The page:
Twenty three years ago, I was getting ready to leave Ontario for my new posting in Nova Scotia. Our furniture was already loaded on the truck, we had said our good byes and we were bunking down at the pet friendly Holiday Inn for what we fervently hoped would be our last night ever in Ontario.
Don't get me wrong ... some of the nicest people I know live in Ontario .. my job at the cooking school had been incredibly interesting ... and this was long before BSL reared its ugly head in that province.
Nope ... I was just glad to be moving back to the Maritimes ... to a little village that DIDN'T have five lines of fast traffic going each way ... to a place that didn't have children disappearing (at that time) almost every month ... and was really looking forward to the novelty of living in a Zone 6b gardening zone.
At the time, I was driving a hatchback ... a little Lynx that was bursting at the seams for the trip with my nine year old daughter, myself, our own luggage ... along with our supersized Labrador Retriever, our elderly three legged cat and all THEIR paraphernalia as well.
It DID take a little longer to bring the whole crew. There were water breaks and pee breaks and picnics to prepare for our lunch. The Labrador sat behind me and drooled down my neck and Mr Fritz sang pretty much the whole way.
It was only a two day trip to my parents' farm in New Brunswick, so I hadn't thought to book a pet friendly hotel . Even so, it didn't take that long to find one in Levi when we were ready to stop for the night. Honestly, if my english only self could find "room at the inn" in Quebec with a ginormous dog and an unhappy cat who was being very vocal about expressing his displeasure, I would say that would put paid to any argument anyone could present about not being able to bring their pets when they move.
Was it extra work? You bet it was. But when we got to Greenwood .... when our furniture was unloaded ... when we started settling in to our first very own house instead of a PMQ... it really felt like home because ALL the familiar faces were there.
We didn't have to worry about what happened to our faithful friends ... we knew what happened to them. They lived the rest of their natural lives with us. The Labrador lived to be eighteen and our eldercat was one month shy of his 21st birthday when he passed.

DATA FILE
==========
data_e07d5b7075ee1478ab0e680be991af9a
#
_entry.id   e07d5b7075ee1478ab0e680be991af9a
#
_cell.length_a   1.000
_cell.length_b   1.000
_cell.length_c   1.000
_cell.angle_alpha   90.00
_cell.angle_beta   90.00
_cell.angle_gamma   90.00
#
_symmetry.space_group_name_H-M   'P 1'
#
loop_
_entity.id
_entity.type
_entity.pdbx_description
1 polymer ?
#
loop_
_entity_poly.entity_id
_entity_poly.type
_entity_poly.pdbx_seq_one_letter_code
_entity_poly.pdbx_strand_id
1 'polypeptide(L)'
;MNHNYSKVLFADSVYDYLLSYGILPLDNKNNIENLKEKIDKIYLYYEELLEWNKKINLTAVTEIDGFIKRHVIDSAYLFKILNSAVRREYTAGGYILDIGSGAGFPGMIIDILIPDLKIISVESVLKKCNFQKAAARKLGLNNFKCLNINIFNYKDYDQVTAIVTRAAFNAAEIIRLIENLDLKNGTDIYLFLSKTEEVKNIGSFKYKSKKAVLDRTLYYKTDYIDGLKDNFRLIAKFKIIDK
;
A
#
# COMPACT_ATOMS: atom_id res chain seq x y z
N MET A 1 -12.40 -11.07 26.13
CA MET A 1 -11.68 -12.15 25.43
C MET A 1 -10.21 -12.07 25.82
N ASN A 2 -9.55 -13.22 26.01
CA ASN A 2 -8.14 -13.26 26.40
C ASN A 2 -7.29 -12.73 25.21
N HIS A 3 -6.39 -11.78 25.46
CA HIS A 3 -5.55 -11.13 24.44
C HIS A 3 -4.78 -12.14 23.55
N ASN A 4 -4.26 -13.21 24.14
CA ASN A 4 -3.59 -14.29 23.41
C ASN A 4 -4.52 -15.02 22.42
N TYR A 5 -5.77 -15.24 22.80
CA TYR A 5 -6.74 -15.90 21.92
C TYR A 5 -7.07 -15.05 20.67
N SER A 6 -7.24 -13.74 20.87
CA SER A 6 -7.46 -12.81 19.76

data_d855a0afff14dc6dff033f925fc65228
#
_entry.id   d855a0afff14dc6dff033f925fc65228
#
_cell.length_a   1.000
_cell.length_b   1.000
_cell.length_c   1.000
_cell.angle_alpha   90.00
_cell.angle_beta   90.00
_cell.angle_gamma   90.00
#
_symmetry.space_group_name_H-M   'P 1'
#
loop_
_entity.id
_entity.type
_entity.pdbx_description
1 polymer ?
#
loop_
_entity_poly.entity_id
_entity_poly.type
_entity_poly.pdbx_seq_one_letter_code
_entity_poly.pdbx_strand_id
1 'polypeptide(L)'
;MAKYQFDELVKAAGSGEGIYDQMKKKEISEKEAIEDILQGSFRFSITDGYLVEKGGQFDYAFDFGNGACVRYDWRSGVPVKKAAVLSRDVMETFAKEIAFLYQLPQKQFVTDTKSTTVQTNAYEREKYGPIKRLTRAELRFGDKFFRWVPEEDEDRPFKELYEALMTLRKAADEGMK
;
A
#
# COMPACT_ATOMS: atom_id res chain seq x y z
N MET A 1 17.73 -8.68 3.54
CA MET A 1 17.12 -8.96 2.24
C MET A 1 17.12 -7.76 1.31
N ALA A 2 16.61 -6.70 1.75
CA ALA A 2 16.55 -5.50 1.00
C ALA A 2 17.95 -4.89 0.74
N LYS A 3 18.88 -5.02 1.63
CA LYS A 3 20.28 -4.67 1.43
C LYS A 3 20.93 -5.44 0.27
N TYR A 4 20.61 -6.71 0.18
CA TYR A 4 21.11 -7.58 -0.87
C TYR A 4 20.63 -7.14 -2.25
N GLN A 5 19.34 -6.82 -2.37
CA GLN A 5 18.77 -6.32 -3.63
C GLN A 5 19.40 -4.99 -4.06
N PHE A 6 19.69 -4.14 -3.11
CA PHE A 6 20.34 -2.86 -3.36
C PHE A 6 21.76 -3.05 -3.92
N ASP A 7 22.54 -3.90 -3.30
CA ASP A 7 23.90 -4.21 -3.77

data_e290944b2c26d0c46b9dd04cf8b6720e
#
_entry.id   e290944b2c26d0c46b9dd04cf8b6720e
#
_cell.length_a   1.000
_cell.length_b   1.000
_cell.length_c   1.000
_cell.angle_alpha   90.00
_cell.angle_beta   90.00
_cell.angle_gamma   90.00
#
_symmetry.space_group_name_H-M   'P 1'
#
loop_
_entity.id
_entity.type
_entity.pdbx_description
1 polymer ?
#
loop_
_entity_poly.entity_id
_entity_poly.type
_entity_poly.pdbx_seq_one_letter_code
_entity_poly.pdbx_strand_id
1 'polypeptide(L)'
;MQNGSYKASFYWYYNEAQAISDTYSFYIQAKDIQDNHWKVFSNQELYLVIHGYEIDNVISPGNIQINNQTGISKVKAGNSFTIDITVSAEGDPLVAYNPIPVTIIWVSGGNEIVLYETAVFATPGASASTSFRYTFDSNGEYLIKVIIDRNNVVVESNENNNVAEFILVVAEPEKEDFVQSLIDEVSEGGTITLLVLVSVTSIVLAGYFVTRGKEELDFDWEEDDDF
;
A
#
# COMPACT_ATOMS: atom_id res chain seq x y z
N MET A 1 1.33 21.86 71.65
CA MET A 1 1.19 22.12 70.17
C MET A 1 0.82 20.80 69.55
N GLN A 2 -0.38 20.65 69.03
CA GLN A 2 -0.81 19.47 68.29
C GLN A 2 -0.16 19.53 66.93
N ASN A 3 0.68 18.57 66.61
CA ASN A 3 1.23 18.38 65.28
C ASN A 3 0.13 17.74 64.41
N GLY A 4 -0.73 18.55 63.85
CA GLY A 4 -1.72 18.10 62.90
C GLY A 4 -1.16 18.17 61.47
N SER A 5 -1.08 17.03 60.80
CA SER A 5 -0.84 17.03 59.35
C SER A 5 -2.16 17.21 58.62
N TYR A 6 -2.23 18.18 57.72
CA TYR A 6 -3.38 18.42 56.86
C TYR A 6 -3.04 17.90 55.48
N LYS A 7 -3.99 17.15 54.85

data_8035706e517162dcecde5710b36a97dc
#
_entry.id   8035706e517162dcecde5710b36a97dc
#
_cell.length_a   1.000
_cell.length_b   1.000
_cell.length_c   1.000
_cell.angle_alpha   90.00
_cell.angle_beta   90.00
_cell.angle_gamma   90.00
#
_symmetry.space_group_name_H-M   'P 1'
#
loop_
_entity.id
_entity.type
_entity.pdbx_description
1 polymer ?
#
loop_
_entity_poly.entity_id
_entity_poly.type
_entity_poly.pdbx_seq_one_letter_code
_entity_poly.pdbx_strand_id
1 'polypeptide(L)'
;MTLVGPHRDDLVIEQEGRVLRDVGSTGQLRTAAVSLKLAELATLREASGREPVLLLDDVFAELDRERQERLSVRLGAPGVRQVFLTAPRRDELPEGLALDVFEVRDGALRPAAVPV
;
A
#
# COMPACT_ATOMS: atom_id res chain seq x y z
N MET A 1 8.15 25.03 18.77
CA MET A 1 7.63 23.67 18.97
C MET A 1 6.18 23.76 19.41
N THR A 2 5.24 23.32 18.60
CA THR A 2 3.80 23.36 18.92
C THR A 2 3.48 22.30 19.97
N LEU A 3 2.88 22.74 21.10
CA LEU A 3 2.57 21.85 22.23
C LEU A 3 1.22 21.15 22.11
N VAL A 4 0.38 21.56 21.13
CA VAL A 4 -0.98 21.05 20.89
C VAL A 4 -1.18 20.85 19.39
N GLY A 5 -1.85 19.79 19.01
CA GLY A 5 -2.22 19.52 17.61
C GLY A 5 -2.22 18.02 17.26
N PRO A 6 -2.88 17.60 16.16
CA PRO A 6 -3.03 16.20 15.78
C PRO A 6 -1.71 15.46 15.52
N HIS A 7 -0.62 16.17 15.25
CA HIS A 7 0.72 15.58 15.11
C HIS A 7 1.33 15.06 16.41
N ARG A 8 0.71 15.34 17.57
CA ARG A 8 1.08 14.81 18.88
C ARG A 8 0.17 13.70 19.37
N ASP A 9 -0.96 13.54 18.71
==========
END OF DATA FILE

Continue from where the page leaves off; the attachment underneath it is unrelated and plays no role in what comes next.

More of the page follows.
Best of all, when my daughter and her family moved to the land of BSL a couple of years ago, there was no question in anyone's mind about whether they would bring Eddy the Wondercat.
My granddaughter was still a toddler, so they broke the trip up a bit more and made reservations so they would have pet friendly hotels with a pool at every stop. And yes ... Eddy sang all the way and EVERYONE was relieved when the trip was over and they were settled into the new house.
It was a lot of work ... but it was worth it. Everything was all strange and new ... but all the familiar cast was still there. Best of all .... it gives me every hope that in turn my granddaughter will do the same should she move.
I've been thinking a lot about animal statistics lately and at the risk of stating the obvious, have come to the conclusion that we don't need to boost adoptions so much as we need to find a way to effectively communicate pet retention information to the vast majority of people who DON'T visit the animal welfare sites or adopt.
Why did I bring my pets with me for every posting of my career? I'm sure it was largely due to the fact that when I was growing up as an Air Force brat, my parents brought our family pets along every time we moved.
Each and every time that a pet is 'free to a good home' on Kijiji .... each and every pet surrendered to a rescue or shelter ... and each and every one that mysteriously 'disappears' before moving day ... represents a domino effect that will continue unless it is checked.
How to do that? There already is a wealth of practical information about moving on the animal rescue sites that is largely ignored. Wait a minute ... don't all the municipalities in Nova Scotia have websites?
If the municipal budgets are too tight to pop for free workshops .... why not put some information about pet retention on the municipal websites? Would it be possible to get a little grant for the society to put brochures and posters in animal clinics and pet food stores around the province?
The majority of new pet owners won't be adopting from a rescue or shelter this year. And THAT means that all that wonderful information on the animal rescue sites will go largely unnoticed.
At the risk of sounding simplistic .... every pet that is loved for life is one less pet that will need to be rescued.
What time is it? Its time to realize that in a world where there is never enough 'room at the inn' , pet retention information has to be actually read before it can do any good, eh? It is not necessary for the majority to adopt if the majority can be given the tools they need to keep their pets for life
If you want different results ... do not do the same things. Albert Einstein